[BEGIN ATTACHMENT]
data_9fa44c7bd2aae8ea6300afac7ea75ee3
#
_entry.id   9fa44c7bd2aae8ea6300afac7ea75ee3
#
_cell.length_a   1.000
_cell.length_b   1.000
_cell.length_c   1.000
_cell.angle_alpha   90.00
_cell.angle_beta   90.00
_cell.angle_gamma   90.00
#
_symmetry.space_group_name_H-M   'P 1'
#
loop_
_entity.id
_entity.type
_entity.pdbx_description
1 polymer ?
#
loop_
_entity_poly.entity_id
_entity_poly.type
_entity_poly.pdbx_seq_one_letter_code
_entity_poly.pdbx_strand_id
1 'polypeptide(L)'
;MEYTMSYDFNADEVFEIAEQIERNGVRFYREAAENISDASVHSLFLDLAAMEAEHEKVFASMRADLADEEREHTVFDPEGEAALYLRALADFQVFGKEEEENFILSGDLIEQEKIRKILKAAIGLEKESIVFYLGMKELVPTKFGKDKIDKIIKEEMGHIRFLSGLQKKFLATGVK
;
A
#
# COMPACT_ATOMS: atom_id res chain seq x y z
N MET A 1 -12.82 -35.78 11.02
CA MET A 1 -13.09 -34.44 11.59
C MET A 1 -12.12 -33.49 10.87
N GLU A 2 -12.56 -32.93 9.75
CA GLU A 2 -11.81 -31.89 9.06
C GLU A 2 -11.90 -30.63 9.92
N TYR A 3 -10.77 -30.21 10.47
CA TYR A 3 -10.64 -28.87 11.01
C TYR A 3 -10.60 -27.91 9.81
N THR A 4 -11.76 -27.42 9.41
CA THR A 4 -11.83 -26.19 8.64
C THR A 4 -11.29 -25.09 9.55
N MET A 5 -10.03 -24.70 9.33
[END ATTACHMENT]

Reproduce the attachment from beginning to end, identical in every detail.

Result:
data_9fa44c7bd2aae8ea6300afac7ea75ee3
#
_entry.id   9fa44c7bd2aae8ea6300afac7ea75ee3
#
_cell.length_a   1.000
_cell.length_b   1.000
_cell.length_c   1.000
_cell.angle_alpha   90.00
_cell.angle_beta   90.00
_cell.angle_gamma   90.00
#
_symmetry.space_group_name_H-M   'P 1'
#
loop_
_entity.id
_entity.type
_entity.pdbx_description
1 polymer ?
#
loop_
_entity_poly.entity_id
_entity_poly.type
_entity_poly.pdbx_seq_one_letter_code
_entity_poly.pdbx_strand_id
1 'polypeptide(L)'
;MEYTMSYDFNADEVFEIAEQIERNGVRFYREAAENISDASVHSLFLDLAAMEAEHEKVFASMRADLADEEREHTVFDPEGEAALYLRALADFQVFGKEEEENFILSGDLIEQEKIRKILKAAIGLEKESIVFYLGMKELVPTKFGKDKIDKIIKEEMGHIRFLSGLQKKFLATGVK
;
A
#
# COMPACT_ATOMS: atom_id res chain seq x y z
N MET A 1 -12.82 -35.78 11.02
CA MET A 1 -13.09 -34.44 11.59
C MET A 1 -12.12 -33.49 10.87
N GLU A 2 -12.56 -32.93 9.75
CA GLU A 2 -11.81 -31.89 9.06
C GLU A 2 -11.90 -30.63 9.92
N TYR A 3 -10.77 -30.21 10.47
CA TYR A 3 -10.64 -28.87 11.01
C TYR A 3 -10.60 -27.91 9.81
N THR A 4 -11.76 -27.42 9.41
CA THR A 4 -11.83 -26.19 8.64
C THR A 4 -11.29 -25.09 9.55
N MET A 5 -10.03 -24.70 9.33